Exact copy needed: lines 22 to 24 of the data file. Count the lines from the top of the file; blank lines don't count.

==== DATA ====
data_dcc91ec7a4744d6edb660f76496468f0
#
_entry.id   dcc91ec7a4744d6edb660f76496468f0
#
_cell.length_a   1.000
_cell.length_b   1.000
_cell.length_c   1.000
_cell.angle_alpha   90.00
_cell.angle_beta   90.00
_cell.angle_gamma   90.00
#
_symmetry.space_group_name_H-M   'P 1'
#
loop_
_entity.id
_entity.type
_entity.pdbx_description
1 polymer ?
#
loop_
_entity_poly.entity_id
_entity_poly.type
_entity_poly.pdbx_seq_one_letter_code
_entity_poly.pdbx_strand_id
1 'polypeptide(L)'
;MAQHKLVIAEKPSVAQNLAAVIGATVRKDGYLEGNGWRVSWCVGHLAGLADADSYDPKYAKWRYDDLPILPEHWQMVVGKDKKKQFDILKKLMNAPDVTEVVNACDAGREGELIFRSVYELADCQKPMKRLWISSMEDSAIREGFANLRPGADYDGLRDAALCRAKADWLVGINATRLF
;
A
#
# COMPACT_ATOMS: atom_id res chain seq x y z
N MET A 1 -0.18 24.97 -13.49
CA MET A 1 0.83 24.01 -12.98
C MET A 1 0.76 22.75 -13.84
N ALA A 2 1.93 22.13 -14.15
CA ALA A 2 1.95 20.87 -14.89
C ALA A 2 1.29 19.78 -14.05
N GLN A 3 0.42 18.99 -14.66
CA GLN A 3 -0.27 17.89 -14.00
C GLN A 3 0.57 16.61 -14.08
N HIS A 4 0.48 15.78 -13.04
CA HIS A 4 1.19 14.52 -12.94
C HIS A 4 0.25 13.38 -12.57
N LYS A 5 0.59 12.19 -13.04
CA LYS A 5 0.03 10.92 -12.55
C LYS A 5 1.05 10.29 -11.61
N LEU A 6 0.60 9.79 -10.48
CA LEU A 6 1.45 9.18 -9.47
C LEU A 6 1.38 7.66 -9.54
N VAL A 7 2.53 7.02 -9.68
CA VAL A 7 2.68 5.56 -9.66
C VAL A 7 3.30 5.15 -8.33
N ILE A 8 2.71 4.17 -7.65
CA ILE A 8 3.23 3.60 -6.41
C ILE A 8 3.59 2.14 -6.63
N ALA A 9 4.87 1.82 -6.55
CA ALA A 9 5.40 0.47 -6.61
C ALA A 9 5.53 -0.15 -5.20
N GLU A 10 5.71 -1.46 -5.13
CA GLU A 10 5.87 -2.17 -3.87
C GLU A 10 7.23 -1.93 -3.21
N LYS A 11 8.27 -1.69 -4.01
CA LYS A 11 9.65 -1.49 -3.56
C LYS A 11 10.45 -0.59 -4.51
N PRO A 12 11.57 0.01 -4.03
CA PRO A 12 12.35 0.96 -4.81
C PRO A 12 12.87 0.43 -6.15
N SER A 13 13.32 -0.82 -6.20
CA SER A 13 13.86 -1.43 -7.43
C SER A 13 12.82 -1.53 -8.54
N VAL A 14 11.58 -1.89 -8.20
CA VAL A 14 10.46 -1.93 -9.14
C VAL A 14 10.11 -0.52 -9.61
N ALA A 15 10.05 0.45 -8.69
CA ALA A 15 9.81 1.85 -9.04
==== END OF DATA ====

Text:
_entity_poly.type
_entity_poly.pdbx_seq_one_letter_code
_entity_poly.pdbx_strand_id